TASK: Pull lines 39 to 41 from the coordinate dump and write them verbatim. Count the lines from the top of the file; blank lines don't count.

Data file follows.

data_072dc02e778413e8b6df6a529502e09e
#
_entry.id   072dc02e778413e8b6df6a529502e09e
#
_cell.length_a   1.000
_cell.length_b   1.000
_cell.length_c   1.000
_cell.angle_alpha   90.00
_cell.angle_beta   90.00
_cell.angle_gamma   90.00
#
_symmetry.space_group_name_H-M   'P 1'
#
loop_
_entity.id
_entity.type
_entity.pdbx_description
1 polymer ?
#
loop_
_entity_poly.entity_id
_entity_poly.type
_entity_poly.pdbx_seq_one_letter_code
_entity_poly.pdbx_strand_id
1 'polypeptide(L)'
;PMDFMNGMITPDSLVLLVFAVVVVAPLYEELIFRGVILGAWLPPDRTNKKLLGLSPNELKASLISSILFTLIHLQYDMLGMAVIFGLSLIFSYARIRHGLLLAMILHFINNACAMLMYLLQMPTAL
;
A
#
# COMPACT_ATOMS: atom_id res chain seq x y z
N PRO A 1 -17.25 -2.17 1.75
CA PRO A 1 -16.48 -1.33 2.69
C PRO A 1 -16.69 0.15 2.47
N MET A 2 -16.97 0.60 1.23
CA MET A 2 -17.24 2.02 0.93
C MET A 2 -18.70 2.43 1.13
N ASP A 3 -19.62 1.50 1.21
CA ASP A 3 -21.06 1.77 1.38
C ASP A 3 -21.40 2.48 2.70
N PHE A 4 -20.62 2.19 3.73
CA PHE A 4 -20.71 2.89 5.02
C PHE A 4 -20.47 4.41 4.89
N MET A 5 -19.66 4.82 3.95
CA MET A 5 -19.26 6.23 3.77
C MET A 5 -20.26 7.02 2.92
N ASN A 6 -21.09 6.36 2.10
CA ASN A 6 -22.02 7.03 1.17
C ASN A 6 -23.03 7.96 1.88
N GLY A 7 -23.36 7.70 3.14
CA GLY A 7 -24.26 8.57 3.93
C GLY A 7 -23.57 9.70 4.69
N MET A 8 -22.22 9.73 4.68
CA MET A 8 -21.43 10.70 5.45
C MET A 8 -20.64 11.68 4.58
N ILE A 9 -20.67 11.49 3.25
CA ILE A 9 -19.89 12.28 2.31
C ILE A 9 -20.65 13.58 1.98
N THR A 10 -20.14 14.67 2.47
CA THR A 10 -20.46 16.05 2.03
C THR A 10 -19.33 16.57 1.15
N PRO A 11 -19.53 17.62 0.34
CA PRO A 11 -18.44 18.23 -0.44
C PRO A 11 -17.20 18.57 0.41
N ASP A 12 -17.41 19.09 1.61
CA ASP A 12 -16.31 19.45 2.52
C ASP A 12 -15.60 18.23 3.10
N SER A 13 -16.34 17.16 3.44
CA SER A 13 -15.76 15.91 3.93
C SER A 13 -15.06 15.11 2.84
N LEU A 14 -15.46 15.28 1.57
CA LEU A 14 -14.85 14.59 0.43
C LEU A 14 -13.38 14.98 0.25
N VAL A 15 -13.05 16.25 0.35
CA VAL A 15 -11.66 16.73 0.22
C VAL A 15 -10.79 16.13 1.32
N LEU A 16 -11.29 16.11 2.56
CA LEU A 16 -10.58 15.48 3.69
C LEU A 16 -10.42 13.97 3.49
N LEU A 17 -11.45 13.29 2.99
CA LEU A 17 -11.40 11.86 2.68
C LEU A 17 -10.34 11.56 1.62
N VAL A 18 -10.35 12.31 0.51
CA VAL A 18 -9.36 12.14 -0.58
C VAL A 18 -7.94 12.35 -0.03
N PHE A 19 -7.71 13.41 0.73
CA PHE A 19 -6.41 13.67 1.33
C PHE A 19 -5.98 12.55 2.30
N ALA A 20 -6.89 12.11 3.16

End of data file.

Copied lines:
C ASP A 3 -21.40 2.48 2.70
N PHE A 4 -20.62 2.19 3.73
CA PHE A 4 -20.71 2.89 5.02